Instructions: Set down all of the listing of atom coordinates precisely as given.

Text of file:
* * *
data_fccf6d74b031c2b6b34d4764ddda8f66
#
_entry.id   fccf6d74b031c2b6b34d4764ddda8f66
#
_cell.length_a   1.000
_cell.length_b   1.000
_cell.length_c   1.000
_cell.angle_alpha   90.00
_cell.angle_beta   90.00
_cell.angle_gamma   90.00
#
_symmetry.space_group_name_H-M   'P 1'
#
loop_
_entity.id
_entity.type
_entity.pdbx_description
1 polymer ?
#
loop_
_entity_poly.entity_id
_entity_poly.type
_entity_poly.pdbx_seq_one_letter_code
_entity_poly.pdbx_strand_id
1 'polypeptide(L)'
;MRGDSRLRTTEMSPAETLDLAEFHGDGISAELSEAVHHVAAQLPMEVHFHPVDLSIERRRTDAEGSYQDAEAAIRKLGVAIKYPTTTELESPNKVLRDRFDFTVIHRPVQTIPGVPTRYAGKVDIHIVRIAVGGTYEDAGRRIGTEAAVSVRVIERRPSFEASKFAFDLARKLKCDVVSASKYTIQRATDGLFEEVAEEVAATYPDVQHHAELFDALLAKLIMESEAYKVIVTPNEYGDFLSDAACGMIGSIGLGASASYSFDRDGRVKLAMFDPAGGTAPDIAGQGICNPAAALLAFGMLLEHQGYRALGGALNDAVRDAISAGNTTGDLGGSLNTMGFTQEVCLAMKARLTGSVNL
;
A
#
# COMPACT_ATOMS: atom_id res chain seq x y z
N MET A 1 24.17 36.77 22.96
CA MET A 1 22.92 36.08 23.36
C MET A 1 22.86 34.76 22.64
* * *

data_fccf6d74b031c2b6b34d4764ddda8f66
#
_entry.id   fccf6d74b031c2b6b34d4764ddda8f66
#
_cell.length_a   1.000
_cell.length_b   1.000
_cell.length_c   1.000
_cell.angle_alpha   90.00
_cell.angle_beta   90.00
_cell.angle_gamma   90.00
#
_symmetry.space_group_name_H-M   'P 1'
#
loop_
_entity.id
_entity.type
_entity.pdbx_description
1 polymer ?
#
loop_
_entity_poly.entity_id
_entity_poly.type
_entity_poly.pdbx_seq_one_letter_code
_entity_poly.pdbx_strand_id
1 'polypeptide(L)'
;MRGDSRLRTTEMSPAETLDLAEFHGDGISAELSEAVHHVAAQLPMEVHFHPVDLSIERRRTDAEGSYQDAEAAIRKLGVAIKYPTTTELESPNKVLRDRFDFTVIHRPVQTIPGVPTRYAGKVDIHIVRIAVGGTYEDAGRRIGTEAAVSVRVIERRPSFEASKFAFDLARKLKCDVVSASKYTIQRATDGLFEEVAEEVAATYPDVQHHAELFDALLAKLIMESEAYKVIVTPNEYGDFLSDAACGMIGSIGLGASASYSFDRDGRVKLAMFDPAGGTAPDIAGQGICNPAAALLAFGMLLEHQGYRALGGALNDAVRDAISAGNTTGDLGGSLNTMGFTQEVCLAMKARLTGSVNL
;
A
#
# COMPACT_ATOMS: atom_id res chain seq x y z
N MET A 1 24.17 36.77 22.96
CA MET A 1 22.92 36.08 23.36
C MET A 1 22.86 34.76 22.64